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John Perrone; The fast and the curious: A velocity code model based on MT pattern and component neurons can explain why a moving grating plus a plaid (V + .5V) looks faster than just two gratings (also V + .5V).. Journal of Vision 2016;16(12):1183. doi: 10.1167/16.12.1183.
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© ARVO (1962-2015); The Authors (2016-present)
I have proposed a model of how the primate visual system extracts a speed signal from the activity of a small set of Middle Temporal (MT/V5) neurons (Perrone, JOV, 2012). I suggest that the visual system uses the activity from a number of velocity channels each made up of a 'triad' of MT neurons tuned to 2V, V, .5V and spatial frequencies (u/2, u, u). A unique aspect of the model is that the .5V unit is a component type neuron whereas the other two are pattern types. For a compound, horizontally moving stimulus made up of two sine wave gratings (sf1 = sf2 = u) with speeds V and .5V, the model speed output is given by the weighted vector average of the MT triad activity (0 x 2V, 1 x V, 1 x .5V) = .75V′. The 2V unit is inactive because it is tuned to speed 2V and sf = u/2. If we now replace the .5V grating with a 150° plaid (overall speed = .5V) the activity distribution is (0 x 2V, 1 x V, 0 x 5V) with predicted perceived speed = V′ because the plaid does not activate the .5V MT component unit. The ratio of the perceived speeds (Rpg) for the two types of compound stimuli (with plaid/with grating) should therefore be 1.33 (1/.75). This prediction was tested using a psychophysical procedure with the speed of the two types of compound stimuli compared against a single variable grating. The mean Rpg value from 3 observers was 1.32 (95% CI = 1.28 – 1.37). This supports the idea that speed estimation involves an MT component neuron and challenges velocity population code models based on a winner-takes-all mechanism or models that do not distinguish between a .5V grating and plaid (both types predict Rpg = 1.0).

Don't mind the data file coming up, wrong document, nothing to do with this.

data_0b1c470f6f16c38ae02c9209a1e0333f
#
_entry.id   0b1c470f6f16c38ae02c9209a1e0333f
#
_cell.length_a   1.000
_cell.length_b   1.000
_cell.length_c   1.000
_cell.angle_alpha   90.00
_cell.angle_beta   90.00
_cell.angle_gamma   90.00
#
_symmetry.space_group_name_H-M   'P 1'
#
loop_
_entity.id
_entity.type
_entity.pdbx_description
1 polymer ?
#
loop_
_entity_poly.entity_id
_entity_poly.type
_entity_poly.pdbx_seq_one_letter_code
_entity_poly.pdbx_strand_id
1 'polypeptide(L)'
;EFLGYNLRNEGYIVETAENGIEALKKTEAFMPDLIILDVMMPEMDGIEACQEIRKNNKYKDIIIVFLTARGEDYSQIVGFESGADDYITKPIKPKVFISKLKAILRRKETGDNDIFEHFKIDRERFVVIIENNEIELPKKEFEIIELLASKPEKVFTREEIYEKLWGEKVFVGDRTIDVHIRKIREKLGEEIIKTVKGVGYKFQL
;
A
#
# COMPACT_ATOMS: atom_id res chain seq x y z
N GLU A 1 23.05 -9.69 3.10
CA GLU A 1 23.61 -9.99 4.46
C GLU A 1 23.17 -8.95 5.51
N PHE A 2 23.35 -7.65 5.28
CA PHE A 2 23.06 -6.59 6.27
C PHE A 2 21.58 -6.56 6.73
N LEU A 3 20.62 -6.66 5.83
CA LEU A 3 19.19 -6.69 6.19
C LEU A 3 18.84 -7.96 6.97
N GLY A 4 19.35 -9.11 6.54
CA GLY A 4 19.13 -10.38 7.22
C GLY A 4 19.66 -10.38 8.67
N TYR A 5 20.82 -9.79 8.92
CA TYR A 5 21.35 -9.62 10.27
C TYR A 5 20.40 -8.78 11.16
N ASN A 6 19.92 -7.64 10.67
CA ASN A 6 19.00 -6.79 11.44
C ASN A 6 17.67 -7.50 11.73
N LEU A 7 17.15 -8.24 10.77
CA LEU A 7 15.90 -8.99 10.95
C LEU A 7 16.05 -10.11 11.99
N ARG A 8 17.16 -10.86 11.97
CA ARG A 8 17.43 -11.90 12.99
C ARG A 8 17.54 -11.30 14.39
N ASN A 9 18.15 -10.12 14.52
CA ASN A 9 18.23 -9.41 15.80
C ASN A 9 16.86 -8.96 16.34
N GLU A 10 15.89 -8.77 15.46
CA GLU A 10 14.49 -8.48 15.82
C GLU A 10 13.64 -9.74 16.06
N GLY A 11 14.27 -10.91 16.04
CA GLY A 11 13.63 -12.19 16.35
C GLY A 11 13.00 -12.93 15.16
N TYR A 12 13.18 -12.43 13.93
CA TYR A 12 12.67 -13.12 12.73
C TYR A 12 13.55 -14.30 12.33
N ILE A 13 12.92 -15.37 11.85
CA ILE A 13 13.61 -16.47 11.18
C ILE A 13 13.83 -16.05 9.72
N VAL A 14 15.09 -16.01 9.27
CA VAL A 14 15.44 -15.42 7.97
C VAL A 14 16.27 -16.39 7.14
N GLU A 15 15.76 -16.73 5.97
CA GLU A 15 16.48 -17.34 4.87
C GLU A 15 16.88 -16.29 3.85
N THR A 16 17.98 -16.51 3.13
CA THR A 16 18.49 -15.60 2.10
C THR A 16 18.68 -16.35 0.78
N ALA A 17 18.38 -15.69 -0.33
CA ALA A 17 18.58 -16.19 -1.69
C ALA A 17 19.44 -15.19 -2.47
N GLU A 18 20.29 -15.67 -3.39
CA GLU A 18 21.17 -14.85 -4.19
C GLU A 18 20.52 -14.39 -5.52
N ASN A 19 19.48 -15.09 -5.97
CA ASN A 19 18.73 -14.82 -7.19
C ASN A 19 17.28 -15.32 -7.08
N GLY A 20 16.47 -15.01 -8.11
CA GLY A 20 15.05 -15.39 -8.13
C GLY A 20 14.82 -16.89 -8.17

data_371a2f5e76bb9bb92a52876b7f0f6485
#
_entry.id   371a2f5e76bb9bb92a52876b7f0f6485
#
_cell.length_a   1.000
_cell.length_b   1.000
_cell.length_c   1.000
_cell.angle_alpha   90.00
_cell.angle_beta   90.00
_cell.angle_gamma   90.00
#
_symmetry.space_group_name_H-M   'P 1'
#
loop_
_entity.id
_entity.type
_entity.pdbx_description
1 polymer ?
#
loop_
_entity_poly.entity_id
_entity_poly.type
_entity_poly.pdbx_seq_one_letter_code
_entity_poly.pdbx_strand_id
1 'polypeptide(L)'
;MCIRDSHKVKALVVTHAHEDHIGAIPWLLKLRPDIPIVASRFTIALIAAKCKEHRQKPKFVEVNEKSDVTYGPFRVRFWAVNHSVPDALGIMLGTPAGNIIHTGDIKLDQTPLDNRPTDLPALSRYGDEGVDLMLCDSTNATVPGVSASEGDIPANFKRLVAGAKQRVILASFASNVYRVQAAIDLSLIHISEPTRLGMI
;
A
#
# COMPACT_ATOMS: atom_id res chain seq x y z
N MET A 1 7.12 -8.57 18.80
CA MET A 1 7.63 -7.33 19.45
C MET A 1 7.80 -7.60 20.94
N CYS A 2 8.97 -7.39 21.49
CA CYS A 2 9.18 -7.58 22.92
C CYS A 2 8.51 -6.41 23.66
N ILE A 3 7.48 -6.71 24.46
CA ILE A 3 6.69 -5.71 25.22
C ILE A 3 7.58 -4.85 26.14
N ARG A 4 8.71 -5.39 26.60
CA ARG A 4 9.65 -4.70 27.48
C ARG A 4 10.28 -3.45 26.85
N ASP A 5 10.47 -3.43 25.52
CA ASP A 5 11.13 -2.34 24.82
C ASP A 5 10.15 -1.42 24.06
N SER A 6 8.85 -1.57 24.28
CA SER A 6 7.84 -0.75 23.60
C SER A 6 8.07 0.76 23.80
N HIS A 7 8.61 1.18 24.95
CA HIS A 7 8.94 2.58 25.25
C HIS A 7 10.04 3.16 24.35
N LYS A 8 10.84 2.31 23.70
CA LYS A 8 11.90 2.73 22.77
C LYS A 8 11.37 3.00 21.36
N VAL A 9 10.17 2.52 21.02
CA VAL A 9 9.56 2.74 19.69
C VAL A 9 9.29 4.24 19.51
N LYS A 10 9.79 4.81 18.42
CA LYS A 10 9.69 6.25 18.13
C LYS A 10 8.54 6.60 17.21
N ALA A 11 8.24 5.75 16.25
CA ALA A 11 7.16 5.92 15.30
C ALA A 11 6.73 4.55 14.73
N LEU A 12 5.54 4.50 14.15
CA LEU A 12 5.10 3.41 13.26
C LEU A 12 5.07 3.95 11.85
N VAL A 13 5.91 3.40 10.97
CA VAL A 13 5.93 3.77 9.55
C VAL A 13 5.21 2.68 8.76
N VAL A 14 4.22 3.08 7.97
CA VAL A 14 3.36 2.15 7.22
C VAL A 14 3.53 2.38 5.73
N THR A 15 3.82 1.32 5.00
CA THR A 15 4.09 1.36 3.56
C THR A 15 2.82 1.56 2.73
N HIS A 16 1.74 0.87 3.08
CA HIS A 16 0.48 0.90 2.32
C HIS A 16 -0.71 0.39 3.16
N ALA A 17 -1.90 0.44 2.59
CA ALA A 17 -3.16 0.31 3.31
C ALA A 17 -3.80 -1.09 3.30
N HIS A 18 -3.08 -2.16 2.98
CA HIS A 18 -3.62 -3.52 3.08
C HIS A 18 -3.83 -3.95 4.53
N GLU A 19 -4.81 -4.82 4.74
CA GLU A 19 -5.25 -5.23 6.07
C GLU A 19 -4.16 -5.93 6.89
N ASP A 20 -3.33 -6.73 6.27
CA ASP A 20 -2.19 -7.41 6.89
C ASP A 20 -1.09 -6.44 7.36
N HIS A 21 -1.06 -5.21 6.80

Meeting abstract presented at VSS 2016
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